Why would this surface at a time of pressure from short-selling? The short answer is that markets do not always immediately fully value stakeholder relationships. Sometimes, in fact, they do the reverse, when activist shareholders interpret excellent relations with stakeholders as a sign that the firm is insufficiently committed to shareholder value and allowing resources to leak into what are seen as unproductive activities relating to non-financial stakeholders such as employees.
Thus, for management, there is always a gravitational pull to prioritise short-term performance, but this is magnified when firms seek ways to avoid negative events, because potential losses, such as falling share prices, are more immediate and visible than potential gains, such as higher productivity, whose realisation may be more distant.
Unsurprisingly, given that short-selling pressure can give rise to short-term reactions, the response by the business concerned is itself time-sensitive. An obvious way to raise a stock price wilting under the glare of the short sellers is to focus relentlessly on short-term earnings.
To take just one example, Nobilis Health Corporation of Houston, Texas beat off short sellers by turning in quarterly earnings that topped estimates by more than 97%. As bear traps go, that is certainly impressive.
But such efforts to boost short-term results come at a price. They deplete the resources available for staff training and improved machinery. Cutting expenditures that can be seen as secondary or non-essential reduces employees’ opportunities to become better acquainted with safety policies and procedures.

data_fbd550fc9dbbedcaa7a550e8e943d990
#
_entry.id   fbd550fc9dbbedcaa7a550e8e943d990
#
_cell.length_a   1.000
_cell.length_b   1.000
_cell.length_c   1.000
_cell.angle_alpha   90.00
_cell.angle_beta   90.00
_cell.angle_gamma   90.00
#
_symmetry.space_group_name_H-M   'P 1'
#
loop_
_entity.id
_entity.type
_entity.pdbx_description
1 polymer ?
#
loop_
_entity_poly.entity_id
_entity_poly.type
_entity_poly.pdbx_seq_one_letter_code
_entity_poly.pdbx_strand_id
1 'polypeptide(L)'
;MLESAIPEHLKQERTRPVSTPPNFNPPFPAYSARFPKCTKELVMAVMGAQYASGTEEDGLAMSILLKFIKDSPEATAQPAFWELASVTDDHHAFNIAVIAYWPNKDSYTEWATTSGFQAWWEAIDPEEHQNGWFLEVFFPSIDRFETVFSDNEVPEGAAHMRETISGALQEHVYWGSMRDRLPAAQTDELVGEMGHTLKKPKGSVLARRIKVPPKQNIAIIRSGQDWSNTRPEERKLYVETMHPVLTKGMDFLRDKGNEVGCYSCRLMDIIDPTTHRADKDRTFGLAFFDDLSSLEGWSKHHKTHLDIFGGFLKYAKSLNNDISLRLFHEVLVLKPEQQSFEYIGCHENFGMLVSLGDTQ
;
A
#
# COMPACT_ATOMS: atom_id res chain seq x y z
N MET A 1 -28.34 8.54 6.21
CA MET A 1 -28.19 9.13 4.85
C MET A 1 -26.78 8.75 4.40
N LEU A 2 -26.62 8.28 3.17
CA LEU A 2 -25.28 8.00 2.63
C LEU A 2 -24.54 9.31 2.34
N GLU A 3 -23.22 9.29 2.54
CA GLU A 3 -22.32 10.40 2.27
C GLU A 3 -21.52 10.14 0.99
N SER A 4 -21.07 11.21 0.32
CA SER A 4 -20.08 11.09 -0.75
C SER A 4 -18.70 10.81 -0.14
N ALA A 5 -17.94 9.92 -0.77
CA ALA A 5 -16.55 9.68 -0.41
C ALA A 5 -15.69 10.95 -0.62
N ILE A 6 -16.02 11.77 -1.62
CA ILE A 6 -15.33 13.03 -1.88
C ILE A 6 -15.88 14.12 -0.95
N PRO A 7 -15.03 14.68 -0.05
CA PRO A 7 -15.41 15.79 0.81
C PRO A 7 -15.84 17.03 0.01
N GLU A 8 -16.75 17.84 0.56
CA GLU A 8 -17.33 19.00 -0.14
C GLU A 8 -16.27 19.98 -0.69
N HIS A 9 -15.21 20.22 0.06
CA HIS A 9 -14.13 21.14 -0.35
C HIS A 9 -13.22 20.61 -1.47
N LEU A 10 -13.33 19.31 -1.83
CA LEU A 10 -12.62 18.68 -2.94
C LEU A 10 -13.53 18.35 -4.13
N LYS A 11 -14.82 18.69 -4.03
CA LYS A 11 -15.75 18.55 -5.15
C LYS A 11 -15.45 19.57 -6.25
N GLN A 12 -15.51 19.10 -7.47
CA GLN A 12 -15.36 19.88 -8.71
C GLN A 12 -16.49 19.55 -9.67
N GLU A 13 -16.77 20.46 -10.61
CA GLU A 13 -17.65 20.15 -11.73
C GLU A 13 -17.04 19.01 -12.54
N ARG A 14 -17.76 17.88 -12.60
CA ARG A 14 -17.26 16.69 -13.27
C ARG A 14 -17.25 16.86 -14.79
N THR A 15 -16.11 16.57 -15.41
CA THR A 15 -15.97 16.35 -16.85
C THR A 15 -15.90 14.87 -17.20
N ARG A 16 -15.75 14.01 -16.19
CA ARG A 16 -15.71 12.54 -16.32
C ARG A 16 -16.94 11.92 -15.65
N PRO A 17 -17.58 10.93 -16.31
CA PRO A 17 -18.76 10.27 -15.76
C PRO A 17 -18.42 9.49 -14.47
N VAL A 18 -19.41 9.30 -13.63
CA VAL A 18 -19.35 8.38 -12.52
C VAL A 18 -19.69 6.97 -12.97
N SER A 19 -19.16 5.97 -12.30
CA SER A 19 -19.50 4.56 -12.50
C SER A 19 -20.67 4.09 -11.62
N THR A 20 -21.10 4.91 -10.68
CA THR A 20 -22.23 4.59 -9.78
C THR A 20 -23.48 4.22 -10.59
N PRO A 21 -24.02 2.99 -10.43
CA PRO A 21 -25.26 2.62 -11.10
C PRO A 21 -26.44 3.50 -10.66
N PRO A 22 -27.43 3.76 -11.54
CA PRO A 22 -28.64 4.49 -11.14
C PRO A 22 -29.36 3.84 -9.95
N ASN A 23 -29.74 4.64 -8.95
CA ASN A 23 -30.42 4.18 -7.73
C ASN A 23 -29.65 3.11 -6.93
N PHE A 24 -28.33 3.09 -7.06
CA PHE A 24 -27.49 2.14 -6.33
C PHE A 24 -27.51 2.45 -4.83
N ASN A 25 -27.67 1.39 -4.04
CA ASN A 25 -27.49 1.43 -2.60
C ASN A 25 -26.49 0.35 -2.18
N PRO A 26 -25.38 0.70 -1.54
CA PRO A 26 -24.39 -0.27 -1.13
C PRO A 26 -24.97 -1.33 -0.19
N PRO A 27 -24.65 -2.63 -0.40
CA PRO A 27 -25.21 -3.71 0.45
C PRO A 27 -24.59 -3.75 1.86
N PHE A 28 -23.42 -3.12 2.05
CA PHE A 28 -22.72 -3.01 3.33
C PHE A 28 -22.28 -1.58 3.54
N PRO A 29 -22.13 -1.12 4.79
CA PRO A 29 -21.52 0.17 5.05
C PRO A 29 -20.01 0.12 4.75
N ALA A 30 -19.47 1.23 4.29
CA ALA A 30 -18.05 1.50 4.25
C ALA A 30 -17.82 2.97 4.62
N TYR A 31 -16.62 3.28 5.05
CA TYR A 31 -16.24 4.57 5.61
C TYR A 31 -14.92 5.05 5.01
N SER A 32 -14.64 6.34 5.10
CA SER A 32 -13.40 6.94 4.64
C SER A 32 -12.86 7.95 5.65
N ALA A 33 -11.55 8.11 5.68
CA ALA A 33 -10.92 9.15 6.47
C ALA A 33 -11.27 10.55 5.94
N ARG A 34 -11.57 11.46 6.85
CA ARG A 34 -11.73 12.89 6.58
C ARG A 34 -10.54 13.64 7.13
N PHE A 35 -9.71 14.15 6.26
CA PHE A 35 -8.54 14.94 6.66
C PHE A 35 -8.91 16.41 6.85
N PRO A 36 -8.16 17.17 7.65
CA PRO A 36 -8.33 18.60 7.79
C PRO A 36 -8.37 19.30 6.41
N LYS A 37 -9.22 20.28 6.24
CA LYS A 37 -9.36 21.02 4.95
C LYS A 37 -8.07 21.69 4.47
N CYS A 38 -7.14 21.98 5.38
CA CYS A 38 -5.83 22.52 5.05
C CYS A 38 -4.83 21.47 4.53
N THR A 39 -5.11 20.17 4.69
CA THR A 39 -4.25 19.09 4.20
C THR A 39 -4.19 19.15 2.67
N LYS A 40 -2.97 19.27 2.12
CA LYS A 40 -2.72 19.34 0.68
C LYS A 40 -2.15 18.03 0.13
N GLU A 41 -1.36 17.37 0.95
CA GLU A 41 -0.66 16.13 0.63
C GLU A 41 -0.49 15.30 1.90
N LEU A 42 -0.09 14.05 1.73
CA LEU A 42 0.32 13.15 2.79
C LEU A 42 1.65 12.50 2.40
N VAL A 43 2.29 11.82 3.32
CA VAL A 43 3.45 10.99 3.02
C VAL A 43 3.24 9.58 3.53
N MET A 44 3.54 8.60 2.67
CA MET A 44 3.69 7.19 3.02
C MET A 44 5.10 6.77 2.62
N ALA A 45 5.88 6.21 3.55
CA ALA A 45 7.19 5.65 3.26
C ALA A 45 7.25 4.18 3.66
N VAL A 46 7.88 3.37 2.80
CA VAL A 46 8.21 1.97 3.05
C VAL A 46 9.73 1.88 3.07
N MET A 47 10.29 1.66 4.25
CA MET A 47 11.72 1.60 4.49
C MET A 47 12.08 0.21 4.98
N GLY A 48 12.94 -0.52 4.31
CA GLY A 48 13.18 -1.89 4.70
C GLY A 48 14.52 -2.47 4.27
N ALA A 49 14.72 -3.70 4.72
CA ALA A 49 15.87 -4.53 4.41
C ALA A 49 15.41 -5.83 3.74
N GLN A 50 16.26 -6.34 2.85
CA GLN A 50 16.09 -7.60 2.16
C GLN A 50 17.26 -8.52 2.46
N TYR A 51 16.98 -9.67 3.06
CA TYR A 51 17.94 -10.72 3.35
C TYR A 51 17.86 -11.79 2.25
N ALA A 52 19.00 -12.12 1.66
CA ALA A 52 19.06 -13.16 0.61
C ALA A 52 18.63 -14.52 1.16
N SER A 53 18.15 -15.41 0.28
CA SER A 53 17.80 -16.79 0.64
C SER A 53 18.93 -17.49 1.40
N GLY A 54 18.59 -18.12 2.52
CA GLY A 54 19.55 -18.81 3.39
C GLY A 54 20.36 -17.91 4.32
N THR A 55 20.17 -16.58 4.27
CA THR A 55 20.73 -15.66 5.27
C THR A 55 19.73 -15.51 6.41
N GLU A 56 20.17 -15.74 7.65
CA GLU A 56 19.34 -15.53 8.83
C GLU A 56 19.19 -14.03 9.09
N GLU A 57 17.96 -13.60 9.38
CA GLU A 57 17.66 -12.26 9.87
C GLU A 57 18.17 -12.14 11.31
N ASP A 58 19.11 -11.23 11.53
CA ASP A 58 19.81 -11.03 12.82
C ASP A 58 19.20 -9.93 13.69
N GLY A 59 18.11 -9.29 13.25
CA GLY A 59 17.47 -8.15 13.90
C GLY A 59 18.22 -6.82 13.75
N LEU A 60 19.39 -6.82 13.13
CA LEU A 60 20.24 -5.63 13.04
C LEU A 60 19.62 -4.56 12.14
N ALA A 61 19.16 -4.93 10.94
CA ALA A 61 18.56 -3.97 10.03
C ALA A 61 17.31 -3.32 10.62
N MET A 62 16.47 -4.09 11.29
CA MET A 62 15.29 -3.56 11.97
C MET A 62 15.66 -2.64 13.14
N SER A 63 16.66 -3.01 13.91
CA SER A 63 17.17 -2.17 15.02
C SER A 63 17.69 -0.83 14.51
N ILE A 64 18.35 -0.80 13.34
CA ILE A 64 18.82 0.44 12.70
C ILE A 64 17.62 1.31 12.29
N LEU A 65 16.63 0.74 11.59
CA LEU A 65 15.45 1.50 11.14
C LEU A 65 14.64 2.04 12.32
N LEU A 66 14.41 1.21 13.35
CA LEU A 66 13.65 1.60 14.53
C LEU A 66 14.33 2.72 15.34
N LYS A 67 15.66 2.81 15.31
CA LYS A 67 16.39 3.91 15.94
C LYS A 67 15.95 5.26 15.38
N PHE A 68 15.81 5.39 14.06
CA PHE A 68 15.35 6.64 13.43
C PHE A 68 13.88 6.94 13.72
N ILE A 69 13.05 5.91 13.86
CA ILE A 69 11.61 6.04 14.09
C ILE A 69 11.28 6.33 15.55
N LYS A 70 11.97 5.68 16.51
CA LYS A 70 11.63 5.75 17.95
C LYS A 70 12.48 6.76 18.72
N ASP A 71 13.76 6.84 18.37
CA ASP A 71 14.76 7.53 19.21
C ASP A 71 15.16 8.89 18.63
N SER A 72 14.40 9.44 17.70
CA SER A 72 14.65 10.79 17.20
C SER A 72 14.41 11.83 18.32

Outdated machinery is more likely in such circumstances to be kept in operation, with obvious safety implications. Nor is it only such equipment that is in danger of being overworked. More limited resources raise the likelihood of employee burnout, leading to less care being taken and more injuries, and firms may also be tempted to go even further and impose heavier workloads. In all, the outcome is to deplete mental and physical strength, leading to more injuries.
The scale of workplace accidents in the United States is startling, even given that its 163.7 million-strong labour force is much larger than those of the other Group of Seven economies, which range from Japan’s 68.6 million to the UK’s 29.5 million people.
In 2016, according to the US Occupational Safety and Health Administration (OSHA), there were 5,190 fatal workplace injuries in the US private sector, and 2.9 million non-fatal injuries and illnesses. OSHA defines such injuries and illnesses as those that “result in days away from work, restricted work or transfer to another job” along with “loss of consciousness or medical treatment beyond first aid”.
The economic cost in the US of such injuries is $550 billion – the equivalent of 4% of global GDP.